Slide 1: welcome to our presentation... Slide 2: PHYSICS PRESENTATION sandeep.. $ sourav.. are presenting...... Slide 3: structure of the human eye Slide 4: The eyes are undoubtedly the most sensitive and delicate organs we possess, and perhaps the most amazing. They present us with the window through which we view the world, and are responsible for four fifths of all the information our brain receives – which is probably why we rely on our eyesight more than any other sense. EYE Slide 5: The images we see are made up of light reflected from the objects we look at. This light enters the eye through the cornea. Because this part of the eye is curved, it bends the light, creating an upside-down image on the retina (this is eventually put the right way up by the brain). Focusing on a nearby object Focusing on a distant object Slide 6: What happens ....... when light .... reaches the retina? Slide 7: The retina is a complex part of the eye, but only the very back of it is light-sensitive. This part of the retina has roughly the area of a 10p coin, and is packed with photosensitive cells called rods and cones. These allow us to see images in colour and detail, and to see at night. Slide 8: Cones are the cells responsible for daylight vision. There are three kinds - each responding to a different wavelength of light: red, green and blue. The cones allow us to see in colour and detail.
Rods are responsible for night vision. They are sensitive to light but not to colour. In darkness, the cones do not function at all. Slide 9: how ..? the image send to ........... brain Slide 10: Once the image is clearly focused on the sensitive part of the retina, energy in the light that makes up that image creates an electrical signal. Nerve impulses can then carry information about that image to the brain through the optic nerve. Slide 11: common some diseases eye Slide 12: 1. Short sight (myopia) and long sight (hypermetropia) are common conditions, both caused by the cornea and lens not focusing properly on the retina.Short sight is where the eyeball is elongated or the lens is too thick, causing the image to focus in front of the retina. Common eye problems 2.Long sight is where the eyeball is too short or the lens too thin, causing the image to focus behind the retina 3.Long sight is where the eyeball is too short or the lens too thin, causing the image to focus behind the retina : 2.Long sight is where the eyeball is too short or the lens too thin, causing the image to focus behind the retina 3.Long sight is where the eyeball is too short or the lens too thin, causing the image to focus behind the retina Slide 14: 4.There are other sight-threatening conditions which are not so easily corrected or overcome. Cataract, trachoma, glaucoma and river blindness , for example, will cause complete blindness if left untreated. Sightsavers is preventing and curing these diseases and restoring sight where possible. Slide 15: how...?? we can protect our eye Slide 16: Many people believe that vision loss is a normal part of aging. But it doesn't have to be so. There are things that you can do to reduce your risk of vision loss. From wearing sunglasses and eating leafy greens, to managing diabetes in a responsible manner, there are a number of ways to preserve your sight. people's view Slide 17: Embarrassing, but true—when we go to the beach, we worry about shark attacks, sting rays, and tsunamis. When we’re hiking or skiing, we fret about avalanches and mountain lions. In fact, true threats are often much less dramatic but all the more real. A day on the water or in the mountains should have us more concerned about sun damage than about wild animals or natural disasters. Sun Damage Prevention Slide 18: 2. Eye disorders and cancers related to excessive sunlight exposure occur most frequently among older people and in those with fair skin and light-colored (blue or green) eyes. However, these conditions can and do occur in all kinds of people. Slide 19: 3.Ultraviolet (UV) radiation is simply energy of a particular wavelength that spreads out (radiates) from its source—in this case, the sun—the way the spokes of a wheel radiate from the hub. The sun’s electromagnetic energy consists of UVA, UVB, and UVC rays. Short-wavelength UVC rays are blocked by the ozone layer that envelops the Earth. Slide 20: enjoy.. OR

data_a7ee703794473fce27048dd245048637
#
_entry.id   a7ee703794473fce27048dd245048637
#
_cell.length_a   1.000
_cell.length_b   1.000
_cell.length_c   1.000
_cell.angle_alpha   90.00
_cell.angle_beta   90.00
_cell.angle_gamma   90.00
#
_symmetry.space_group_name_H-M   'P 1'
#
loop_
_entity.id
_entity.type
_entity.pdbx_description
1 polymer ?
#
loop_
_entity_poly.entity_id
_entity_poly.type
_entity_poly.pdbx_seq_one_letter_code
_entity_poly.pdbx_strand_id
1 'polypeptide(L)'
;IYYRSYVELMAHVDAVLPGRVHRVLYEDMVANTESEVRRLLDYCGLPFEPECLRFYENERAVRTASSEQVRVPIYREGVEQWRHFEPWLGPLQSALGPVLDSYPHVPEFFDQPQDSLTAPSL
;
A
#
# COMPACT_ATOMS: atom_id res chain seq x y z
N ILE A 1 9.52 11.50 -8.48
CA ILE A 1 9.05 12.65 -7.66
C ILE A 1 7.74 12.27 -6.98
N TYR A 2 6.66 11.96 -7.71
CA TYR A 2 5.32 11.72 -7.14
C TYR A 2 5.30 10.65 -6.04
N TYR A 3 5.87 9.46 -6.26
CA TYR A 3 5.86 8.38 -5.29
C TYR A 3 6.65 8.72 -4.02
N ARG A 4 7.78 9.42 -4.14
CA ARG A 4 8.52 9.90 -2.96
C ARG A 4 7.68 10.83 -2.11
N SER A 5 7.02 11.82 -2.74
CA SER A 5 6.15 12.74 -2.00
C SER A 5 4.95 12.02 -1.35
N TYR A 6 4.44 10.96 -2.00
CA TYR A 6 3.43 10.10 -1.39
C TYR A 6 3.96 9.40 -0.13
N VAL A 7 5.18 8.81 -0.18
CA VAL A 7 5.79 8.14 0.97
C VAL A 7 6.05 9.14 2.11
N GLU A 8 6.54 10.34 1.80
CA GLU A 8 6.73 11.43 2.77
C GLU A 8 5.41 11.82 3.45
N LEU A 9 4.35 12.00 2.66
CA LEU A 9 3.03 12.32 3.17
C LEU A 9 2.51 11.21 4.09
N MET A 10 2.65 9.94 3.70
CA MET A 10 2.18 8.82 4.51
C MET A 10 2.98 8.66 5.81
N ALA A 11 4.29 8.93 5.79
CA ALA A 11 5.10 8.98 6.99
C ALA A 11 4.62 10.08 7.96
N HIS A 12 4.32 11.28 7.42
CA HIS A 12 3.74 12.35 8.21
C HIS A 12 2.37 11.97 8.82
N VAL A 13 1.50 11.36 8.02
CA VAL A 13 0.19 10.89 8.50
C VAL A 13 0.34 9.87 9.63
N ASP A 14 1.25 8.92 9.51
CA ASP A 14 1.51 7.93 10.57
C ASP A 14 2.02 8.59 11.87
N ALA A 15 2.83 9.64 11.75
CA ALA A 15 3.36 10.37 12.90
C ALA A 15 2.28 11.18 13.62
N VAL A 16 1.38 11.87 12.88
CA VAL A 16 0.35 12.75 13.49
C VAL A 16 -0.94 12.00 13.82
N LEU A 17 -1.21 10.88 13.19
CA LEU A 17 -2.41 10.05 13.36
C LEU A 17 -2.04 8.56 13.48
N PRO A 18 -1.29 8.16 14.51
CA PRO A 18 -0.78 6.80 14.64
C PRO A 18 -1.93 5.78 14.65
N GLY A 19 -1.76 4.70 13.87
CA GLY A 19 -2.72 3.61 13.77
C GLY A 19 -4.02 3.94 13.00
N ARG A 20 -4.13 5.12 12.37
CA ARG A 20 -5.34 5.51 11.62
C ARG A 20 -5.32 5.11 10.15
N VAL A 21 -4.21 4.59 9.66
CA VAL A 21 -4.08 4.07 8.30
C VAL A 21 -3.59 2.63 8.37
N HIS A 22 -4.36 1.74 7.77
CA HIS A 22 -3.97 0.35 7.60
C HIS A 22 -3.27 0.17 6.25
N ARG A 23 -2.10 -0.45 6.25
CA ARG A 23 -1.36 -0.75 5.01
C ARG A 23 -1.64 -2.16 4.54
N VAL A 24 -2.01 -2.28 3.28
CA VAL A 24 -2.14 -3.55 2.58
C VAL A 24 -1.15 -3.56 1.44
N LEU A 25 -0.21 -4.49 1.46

bye.. ........go class.. very funny sandeep..